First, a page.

- Written by: EOP Architects
- Produced by: EOP Architects
- Estimated reading time: 5 mins
Rick Ekhoff and Paul Ochenkoski were college classmates at the University of Kentucky. Together, they founded EOP Architects (EOP) in 1981. The architectural firm, based in Lexington, Ky., has grown from serving areas around its headquarters doing work throughout 35 states and China.
EOP has also grown its leadership base. “We have five principals now,” says Ekhoff. “We only hire the best of the best.”
EOP hires the best to do the best work for a wide array of clients. According to Ekhoff, the company doesn’t have a niche, but rather works within public and private sector on interior and exterior designs for residential, schools, offices, fitness centers, government buildings and more.
Despite its growth over the years, Ekhoff says, “What has remained consistent is that we continuously refine and emphasize our belief and passion that design excellence matters.
“We never become complacent in our process and constantly push the firm’s self-expectations,” he continues. “We understand the importance of not only remaining relevant but look for opportunities to differentiate and innovate. We have been extremely fortunate to have incredibly talented staff that share the firm’s vision and are willing to elevate their own professional awareness.”
EOP staff takes a research-based design approach toward work with its clients. The company has also show initiative in designing sustainable buildings and using technology. EOP worked on the first LEED certified project in the Commonwealth of Kentucky about eight years ago. That project has since played a role in region’s building designs since.
EOP also puts emphasis on the use of every evolving technology. The company was the first design firm in the country to commit 100 percent to Building Information Modeling. EOP continues to explore endless potentials of design and production.
Designing Outside the Box
EOP isn’t afraid to push the envelope when it comes to design. The company’s website features an array of projects EOP has been involved with. Some of the designs are based on concepts and ideas surrounding the use for the building.
EOP worked on a new construction project in Lexington for the Liquor Barn. The design was based on the central idea of celebration. The retail location is a one-stop-shop for celebration necessities from beverages to party supplies.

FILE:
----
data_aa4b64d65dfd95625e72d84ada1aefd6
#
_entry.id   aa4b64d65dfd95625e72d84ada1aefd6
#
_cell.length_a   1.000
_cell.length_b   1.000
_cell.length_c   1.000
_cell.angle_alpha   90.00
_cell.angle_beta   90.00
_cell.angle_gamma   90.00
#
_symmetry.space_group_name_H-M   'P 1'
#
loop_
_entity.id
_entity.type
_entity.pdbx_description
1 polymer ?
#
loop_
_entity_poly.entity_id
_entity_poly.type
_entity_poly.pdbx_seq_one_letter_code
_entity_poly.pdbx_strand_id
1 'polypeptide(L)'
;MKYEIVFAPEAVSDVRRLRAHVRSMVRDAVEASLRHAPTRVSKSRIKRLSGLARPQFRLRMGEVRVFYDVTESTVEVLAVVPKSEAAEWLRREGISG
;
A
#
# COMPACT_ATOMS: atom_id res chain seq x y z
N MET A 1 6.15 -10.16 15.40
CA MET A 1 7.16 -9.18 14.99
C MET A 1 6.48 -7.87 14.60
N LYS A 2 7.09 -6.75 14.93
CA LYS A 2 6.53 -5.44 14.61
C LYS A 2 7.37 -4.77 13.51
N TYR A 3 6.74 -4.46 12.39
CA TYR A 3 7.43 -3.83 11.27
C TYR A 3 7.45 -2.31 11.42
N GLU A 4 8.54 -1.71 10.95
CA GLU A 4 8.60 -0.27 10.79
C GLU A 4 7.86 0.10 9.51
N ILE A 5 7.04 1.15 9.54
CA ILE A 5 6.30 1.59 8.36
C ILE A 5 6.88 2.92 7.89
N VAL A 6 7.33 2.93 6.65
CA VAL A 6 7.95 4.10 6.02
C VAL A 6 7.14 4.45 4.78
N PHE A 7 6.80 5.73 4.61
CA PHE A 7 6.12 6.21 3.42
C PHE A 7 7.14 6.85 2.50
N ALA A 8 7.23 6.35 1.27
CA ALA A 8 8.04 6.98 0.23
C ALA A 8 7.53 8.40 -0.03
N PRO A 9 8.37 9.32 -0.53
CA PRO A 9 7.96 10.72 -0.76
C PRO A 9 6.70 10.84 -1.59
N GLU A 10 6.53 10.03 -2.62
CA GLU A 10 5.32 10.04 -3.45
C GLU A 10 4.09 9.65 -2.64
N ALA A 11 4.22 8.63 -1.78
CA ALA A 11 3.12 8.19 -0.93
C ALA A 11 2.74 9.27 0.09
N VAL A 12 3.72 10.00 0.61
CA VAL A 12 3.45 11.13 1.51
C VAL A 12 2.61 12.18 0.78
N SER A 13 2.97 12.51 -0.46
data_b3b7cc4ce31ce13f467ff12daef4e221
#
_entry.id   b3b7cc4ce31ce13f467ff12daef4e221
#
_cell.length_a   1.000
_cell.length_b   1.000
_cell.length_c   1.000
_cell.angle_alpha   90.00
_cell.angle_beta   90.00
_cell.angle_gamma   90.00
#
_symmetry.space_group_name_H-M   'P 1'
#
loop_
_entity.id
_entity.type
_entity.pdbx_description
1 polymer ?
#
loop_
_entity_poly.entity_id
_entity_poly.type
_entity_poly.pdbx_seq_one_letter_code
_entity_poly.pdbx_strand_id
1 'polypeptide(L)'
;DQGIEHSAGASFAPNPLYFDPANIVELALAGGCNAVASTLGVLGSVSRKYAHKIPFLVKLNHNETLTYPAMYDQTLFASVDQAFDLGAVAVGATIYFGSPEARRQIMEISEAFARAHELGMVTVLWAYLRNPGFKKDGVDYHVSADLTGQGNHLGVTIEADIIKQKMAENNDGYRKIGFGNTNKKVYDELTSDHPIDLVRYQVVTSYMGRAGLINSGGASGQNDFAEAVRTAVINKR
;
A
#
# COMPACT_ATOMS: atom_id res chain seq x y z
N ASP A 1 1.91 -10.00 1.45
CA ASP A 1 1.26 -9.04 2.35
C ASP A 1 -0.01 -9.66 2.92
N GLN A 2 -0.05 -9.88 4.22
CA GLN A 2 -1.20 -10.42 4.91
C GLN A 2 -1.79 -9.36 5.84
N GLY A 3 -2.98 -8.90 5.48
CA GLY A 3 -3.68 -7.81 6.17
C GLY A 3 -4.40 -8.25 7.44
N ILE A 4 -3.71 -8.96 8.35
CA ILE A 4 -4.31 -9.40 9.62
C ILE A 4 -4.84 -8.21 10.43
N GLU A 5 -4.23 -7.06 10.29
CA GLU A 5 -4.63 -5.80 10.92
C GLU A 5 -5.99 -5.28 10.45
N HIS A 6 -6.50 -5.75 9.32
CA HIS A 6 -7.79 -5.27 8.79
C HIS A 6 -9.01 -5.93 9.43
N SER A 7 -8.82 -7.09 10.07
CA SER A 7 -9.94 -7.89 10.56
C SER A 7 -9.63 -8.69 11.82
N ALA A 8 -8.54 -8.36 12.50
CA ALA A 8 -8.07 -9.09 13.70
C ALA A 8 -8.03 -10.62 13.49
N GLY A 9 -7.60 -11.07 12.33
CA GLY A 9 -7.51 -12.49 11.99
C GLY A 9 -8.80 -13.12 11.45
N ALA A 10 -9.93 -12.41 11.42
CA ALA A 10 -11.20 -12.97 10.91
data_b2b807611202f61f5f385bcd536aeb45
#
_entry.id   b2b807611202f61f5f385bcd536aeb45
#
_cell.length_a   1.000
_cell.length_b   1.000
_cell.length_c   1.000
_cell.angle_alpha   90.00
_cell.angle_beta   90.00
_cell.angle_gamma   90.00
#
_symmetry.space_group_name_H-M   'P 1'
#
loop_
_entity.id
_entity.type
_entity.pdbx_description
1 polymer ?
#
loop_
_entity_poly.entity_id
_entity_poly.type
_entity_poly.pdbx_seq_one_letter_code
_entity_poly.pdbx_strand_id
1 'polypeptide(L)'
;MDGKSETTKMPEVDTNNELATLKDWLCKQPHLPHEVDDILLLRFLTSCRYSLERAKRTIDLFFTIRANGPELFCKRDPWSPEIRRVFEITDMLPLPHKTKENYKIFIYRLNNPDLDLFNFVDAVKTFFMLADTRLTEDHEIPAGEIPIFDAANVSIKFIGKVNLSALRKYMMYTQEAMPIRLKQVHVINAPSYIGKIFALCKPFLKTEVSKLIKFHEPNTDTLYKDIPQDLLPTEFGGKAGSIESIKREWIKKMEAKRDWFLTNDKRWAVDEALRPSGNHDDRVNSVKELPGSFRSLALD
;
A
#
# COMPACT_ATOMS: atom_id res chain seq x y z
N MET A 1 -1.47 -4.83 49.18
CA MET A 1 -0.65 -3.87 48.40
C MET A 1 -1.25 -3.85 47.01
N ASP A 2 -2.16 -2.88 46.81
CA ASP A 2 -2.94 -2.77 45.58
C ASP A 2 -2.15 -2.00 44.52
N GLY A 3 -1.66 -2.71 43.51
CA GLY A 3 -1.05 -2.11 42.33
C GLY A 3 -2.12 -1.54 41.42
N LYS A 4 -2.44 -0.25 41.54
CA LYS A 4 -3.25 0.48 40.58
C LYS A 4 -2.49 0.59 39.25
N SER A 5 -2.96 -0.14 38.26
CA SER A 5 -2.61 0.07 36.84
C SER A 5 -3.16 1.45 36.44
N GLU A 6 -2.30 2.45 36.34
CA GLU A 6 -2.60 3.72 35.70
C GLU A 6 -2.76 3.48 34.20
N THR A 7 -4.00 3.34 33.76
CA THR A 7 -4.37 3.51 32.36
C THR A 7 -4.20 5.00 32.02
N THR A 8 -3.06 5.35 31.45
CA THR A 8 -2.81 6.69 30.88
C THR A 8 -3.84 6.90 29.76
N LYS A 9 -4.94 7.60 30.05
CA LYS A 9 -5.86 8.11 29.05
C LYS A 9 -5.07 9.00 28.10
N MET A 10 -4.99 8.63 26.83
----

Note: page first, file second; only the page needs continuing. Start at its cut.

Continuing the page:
The 56,000-square-foot building in Hamburg Pavilion welcomes customers with festive flair. The façade of the structure has a sweeping wave of neon lights that looks reminiscent of a whimsical party hat. The whole design was done in mind to set a cheerful, positive tone for customers to enjoy a shopping experience.
EOP doesn’t work solely with new construction. The company is teamed up with Lexington’s Southland Christian Church for an adaptive reuse of a building to become the church’s new campus. EOP embraced the client’s vision to turn a long vacant brick and mortar retail mail into an energized campus.
The 140,000-square-foot space features a contemporary design that breathes new life into the area. The slanted colonnade composition that defines the worship center’s exterior is a modern interpretation of the crucifixion. Additional design metaphors include references to the heavens through a pattern of recessed light niches and angular wall planes representing mountains.
The space, which once housed large department stores, is now used for worship and educational spaces. The 2,800-seat worship center is equipped with audiovisual technology. The facility includes a café for members of the church to gather before and after functions. The project also includes plans to rehabilitate the 30-acre campus, which includes parking for 1,800 vehicles.
One of the company’s more interesting projects was University of Kentucky’s Biological Pharmaceutical Complex. The 300,000-square-foot space, over the span of seven levels, was all new construction. The design includes 40 percent space for academic and administrative purposes and 60 percent for research. The highlight was the 20,000-square-foot vivarium, space to keep and raise living animals and plants under natural conditions for observation or research.
To Expand or Not to Expand
“EOP has struggled with the decision of expanding our services through an additional office location for a number of years,” says Ekhoff. “We have provided design services in over 30 states throughout the US and was most recently awarded our first large project contract in China. This expansion issue is one that the firm will need to address within the next couple of years if not sooner.”
It’s becoming ever more evident that the company may need to expand to meet its potential. Ekhoff reports the company is faced with new opportunities and client visions daily. Expansion may be necessary to meet client needs.
Ekhoff thinks that EOP may have received greater exposure had he and his partners founded the company in a place like New York City or Los Angeles. However, he believes forming the design firm in Kentucky has allowed the company to respond to challenges. This includes questions on the company’s design beliefs, which Ekhoff feels provides EOP with a unique experience.
“Our best work comes as a result of our client realizing that what EOP does can add value to their aspirations and help them succeed on a higher level,” he says.
For this reason, Ekhoff expects the company to continue flexing creative muscles and see where the next few years take EOP Architects.
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